Aniello Salzano, Agli inizi della poesia cristiana latina; autori anonimi dei secc. IV-V. Salerno: Edisud Salerno, 2007. Pp. 154. ISBN 978-88-95154-18-3. €20.00.
Reviewed by Vincent Hunink, Radboud University Nijmegen (email@example.com)
Word count: 2585 words
The early fourth century A.D. gave rise to a new phenomenon in Latin literature: Christian poetry. Although Christian Latin prose had already been flourishing for well over two centuries, the composition of literary poems had remained a cultural activity practiced only by non-Christians. However, this changed once Christianity had been officially allowed by the so called Edict of Milan issued by Constantine in 313. The new social and legal status of Christianity brought along many changes. Gradually, Christian authors felt free to write poems in Latin to celebrate their religion, to praise God, and even to expound Christian doctrine.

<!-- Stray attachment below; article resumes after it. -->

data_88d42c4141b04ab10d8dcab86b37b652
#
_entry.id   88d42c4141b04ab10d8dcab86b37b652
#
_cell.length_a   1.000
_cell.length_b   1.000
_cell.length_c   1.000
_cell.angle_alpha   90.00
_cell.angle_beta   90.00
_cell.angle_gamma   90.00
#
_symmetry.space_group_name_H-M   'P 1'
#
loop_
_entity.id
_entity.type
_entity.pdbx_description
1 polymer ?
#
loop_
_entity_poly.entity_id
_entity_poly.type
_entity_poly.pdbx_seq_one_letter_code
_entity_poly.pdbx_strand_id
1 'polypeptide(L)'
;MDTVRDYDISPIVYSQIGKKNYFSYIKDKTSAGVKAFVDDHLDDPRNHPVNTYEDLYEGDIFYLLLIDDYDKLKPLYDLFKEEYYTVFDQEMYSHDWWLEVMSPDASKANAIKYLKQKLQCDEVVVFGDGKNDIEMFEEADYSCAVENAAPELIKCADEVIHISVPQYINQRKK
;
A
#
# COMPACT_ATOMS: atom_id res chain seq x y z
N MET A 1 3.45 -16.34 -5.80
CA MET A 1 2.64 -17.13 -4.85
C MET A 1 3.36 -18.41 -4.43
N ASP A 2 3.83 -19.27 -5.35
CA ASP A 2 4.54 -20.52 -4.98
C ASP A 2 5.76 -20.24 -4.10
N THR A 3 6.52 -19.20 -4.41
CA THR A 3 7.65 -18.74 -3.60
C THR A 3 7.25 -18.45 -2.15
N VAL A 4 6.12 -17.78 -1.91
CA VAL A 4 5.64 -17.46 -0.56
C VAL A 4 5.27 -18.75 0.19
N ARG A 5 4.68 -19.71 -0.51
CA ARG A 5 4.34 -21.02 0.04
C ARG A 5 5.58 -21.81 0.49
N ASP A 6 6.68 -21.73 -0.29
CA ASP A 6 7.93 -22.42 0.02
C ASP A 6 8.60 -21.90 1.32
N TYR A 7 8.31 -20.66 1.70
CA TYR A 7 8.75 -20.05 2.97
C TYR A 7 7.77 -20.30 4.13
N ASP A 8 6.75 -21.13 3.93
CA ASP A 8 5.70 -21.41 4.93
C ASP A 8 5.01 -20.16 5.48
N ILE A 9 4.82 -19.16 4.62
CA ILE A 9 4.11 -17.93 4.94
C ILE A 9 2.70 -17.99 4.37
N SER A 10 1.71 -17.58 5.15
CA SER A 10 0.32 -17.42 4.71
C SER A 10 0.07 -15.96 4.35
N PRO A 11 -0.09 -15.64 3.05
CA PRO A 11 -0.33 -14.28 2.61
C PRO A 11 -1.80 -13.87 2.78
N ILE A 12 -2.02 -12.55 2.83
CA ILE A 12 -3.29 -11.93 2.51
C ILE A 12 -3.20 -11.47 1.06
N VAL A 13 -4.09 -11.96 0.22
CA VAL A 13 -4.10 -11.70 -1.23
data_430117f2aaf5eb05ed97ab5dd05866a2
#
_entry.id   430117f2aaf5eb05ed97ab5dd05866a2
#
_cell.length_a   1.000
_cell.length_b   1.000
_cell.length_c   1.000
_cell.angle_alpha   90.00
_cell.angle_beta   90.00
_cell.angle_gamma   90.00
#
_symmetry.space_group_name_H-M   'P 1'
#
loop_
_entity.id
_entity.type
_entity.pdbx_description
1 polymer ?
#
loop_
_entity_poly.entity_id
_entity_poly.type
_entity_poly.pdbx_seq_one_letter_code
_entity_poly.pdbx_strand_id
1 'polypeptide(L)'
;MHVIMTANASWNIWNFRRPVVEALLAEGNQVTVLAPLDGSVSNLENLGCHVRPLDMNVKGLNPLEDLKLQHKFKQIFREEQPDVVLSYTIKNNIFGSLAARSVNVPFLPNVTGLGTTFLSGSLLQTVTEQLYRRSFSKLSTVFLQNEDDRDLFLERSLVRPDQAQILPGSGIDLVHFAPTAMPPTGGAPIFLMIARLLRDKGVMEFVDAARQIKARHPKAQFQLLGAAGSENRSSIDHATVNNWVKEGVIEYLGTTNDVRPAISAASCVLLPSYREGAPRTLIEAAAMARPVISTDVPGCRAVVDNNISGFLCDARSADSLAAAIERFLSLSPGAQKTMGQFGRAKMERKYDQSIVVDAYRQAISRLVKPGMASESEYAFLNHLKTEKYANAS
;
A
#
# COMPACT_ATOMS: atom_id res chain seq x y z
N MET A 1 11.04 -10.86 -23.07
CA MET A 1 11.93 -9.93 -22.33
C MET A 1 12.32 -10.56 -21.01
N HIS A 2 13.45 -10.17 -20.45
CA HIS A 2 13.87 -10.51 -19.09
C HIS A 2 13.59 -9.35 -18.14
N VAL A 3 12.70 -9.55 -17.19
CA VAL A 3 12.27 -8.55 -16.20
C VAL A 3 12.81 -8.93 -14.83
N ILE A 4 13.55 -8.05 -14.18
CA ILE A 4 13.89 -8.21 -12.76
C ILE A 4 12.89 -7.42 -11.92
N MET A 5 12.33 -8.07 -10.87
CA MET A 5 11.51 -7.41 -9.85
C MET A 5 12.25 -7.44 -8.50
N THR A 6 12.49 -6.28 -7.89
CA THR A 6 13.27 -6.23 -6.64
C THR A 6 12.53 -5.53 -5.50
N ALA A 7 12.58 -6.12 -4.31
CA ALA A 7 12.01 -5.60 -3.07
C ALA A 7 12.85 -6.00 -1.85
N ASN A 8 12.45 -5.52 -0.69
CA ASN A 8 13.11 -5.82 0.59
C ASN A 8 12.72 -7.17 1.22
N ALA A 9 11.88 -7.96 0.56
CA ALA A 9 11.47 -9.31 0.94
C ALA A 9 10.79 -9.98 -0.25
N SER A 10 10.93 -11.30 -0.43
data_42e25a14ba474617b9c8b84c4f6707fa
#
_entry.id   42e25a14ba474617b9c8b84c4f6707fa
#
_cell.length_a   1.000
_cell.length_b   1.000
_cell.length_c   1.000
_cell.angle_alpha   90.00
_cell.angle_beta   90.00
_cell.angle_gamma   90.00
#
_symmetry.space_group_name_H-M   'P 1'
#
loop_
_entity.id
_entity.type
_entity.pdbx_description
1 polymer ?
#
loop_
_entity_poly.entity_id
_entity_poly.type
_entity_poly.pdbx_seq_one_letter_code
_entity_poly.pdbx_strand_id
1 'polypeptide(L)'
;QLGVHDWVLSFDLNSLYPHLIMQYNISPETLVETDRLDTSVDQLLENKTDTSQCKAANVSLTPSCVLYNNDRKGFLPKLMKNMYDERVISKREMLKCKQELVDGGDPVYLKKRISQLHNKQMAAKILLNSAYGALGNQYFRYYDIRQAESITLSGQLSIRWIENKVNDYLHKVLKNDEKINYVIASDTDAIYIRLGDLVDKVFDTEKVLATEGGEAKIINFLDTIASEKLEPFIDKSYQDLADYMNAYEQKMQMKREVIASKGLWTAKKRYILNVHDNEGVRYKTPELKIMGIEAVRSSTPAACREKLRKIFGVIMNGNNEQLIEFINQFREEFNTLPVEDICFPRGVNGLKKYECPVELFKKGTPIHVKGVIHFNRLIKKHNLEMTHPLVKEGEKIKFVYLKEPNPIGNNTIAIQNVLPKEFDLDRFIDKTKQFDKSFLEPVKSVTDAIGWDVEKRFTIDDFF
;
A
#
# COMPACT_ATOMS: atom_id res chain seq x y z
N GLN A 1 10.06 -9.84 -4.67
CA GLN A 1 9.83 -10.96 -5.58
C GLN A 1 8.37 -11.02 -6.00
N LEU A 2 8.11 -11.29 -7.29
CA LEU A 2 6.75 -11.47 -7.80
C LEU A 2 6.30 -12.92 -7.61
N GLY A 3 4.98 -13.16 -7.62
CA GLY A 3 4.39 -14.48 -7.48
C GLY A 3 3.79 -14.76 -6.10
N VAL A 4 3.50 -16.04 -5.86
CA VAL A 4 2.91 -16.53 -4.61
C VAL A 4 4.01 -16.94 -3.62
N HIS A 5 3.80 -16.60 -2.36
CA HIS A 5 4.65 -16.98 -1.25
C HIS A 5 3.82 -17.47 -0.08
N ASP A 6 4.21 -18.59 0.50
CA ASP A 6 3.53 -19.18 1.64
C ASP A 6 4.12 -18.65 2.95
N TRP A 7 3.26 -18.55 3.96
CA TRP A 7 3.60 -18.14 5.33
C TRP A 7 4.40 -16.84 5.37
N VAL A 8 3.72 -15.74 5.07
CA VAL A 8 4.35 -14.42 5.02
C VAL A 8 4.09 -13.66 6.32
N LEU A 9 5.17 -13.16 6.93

Turning to the poems themselves, the reader may find some pleasant surprises, starting with the first piece entitled Psalmus responsorius. This is a fragment of 102 lines of an anonymous poem from the first half of the fourth century, found on a papyrus (Pap.Barcononensis 149b-153) discovered in Egypt in 1965. It is an abecedarian poem, preceded by a refrain of four lines (pater qui omnia regis / peto Christi nos scias heredes. / Christus, verbo natus, per quem populus est liberatus). Only 12 strophes have been preserved, the text suddenly breaking off at the end of the 'M' strophe. The length of the strophes varies (seven to eleven lines) and there is no clearly metrical form; Salzano speaks of 'prosa ritmica sostenuta da accenti, assonanze e rimi' (p.33). The poem seems to have been used for liturgical purposes. It celebrates Mary as the Mother of Christ, telling about her birth, her marriage to Joseph, the Annunciation by Gabriel, the birth of Christ and the veneration of Christ by the Magi, and ending with the first miracle performed by Christ during the wedding at Canaa.
Etc. at BMCR